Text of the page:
February 2013 - Chapter reaction on new state plan on San Juan Generating Station coal burning plant READ MORE
April 2013 - Rio Grande Chapter statement opposing Environment Department’s proposed copper rule READ MORE
June 2013 - Chapter statement on President Obama's Climate speech READ MORE


Sierra Club statement on PRC’s Dec. 18 ruling on renewable energy

For Immediate Release: Dec. 18, 2013

Sierra Club statement on PRC’s Wednesday ruling on renewable energy

Santa Fe, NM - Solar energy and clean air got a reprieve Wednesday when the New Mexico Public Regulation Commission voted to withdraw 2-for-1 credit for solar energy, which had effectively reduced the amount of solar and overall renewable energy New Mexico utilities were required by law to produce. But Wednesday’s vote left some troubling aspects of the previous commission ruling.


Sierra Club Rio Grande Chapter statement on President Obama’s Climate Plan and New Mexico

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For immediate release: June 25, 2013 Contact: Camilla Feibelman, Rio Grande Chapter director, camilla.feibelman@sierraclub.org, 505-715-8388

See attachment for printable PDF file


Chapter statement opposing Environment Department’s proposed copper rule

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Susan Martin of the Sierra Club Rio Grande Chapter executive committee appeared before the Water Quality Control Commission on Wednesday, April 10 to issue the following statement opposing the New Mexico Environment Department’s proposed copper-mining rules under consideration by the commission:


Sierra Club reaction on new state plan on San Juan coal plant

SJGS © WildEarth Guardians

The state of New Mexico and PNM announced Friday afternoon that they had struck a deal with the EPA to close units 2 and 3 of the four-unit San Juan coal plant and put pollution controls that are less expensive but less effective on the remaining two units to reduce nitrogen oxide. Below is the Sierra Club's response.

Thousands of activists have joined our campaign transition away from coal at San Juan and everywhere to protect our children from health-damaging pollution and disastrous climate consequences. If this deal goes through, you have succeeded in shutting down nearly 900 megawatts of coal -- enough to power 900,000 homes. No jobs will be lost, and PNM will invest at least $1 million into the Four Corners area for economic development.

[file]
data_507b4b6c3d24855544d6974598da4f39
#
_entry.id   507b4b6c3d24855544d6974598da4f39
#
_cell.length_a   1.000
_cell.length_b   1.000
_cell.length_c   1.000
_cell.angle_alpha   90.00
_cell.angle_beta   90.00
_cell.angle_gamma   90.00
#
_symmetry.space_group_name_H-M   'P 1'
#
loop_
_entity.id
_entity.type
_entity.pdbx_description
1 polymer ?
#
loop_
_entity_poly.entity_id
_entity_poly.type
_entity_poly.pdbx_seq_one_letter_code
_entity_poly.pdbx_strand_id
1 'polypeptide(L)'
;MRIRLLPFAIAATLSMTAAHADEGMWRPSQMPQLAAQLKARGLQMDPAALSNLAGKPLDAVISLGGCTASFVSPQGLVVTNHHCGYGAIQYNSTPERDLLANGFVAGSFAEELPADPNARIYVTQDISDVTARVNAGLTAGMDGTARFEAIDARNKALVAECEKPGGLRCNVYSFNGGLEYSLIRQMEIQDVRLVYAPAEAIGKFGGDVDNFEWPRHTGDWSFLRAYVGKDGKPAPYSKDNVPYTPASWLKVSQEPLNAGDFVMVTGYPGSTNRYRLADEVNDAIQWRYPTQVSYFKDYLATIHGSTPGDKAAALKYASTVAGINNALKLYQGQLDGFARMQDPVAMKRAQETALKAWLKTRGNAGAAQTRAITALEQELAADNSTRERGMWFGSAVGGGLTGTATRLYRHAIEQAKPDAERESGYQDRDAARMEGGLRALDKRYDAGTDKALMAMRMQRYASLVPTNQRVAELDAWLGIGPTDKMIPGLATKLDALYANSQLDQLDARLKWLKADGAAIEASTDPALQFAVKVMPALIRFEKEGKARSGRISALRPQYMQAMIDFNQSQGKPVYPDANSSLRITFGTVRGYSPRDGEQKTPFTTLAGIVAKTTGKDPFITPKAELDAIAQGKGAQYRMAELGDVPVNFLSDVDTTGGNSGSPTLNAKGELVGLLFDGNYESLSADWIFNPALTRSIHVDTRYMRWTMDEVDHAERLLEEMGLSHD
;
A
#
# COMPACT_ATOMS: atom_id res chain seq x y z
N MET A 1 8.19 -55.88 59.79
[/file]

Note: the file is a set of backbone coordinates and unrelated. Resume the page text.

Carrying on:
However, the deal specifies only natural gas as a replacement power, not renewables or efficiency. The Sierra Club will continue to work to clean up the air in the Four Corners area and across the country.


WQCC and NMED - Protecting New Mexico Water?

Albuquerque North Valley acequia

Protecting New Mexico Water
Renee Blake, Public News Service-NM

  • Public News Service-NM
  • (01/28/13) SANTA FE, N.M. - The Citizens Coalition (made up of Amigos Bravos, the Rio Grande chapter of the Sierra Club and Caballo Concerned Citizens) is troubled by the direction being taken by the New Mexico Environment Department and the Water Quality Control Commission (WQCC) in connection with groundwater. Two industries, in particular, are the focus of recent concerns: the dairy industry and the copper industry.


    Wildlife advocates submit letter to FWS re. Mexican Wolf Blue Range Reintroduction Project Replacement Release Outline

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    At a public meeting regarding the Mexican Wolf Blue Range Reintroduction Project
    Replacement Release Outline for Arizona 2013 held in Alpine, Arizona, Mr. Chris Bagnoli of the Arizona Game and Fish Department (AGFD) announced that public comments on the release proposal would be accepted through October 27, 2012. In response, the White Mountain Conservation League, has submitted a letter signed by 19 organizations, including the Grand Canyon and Rio Grande chapters of the Sierra Club, the Center for Biological Diversity, Western Wildlife Conservancy and many others.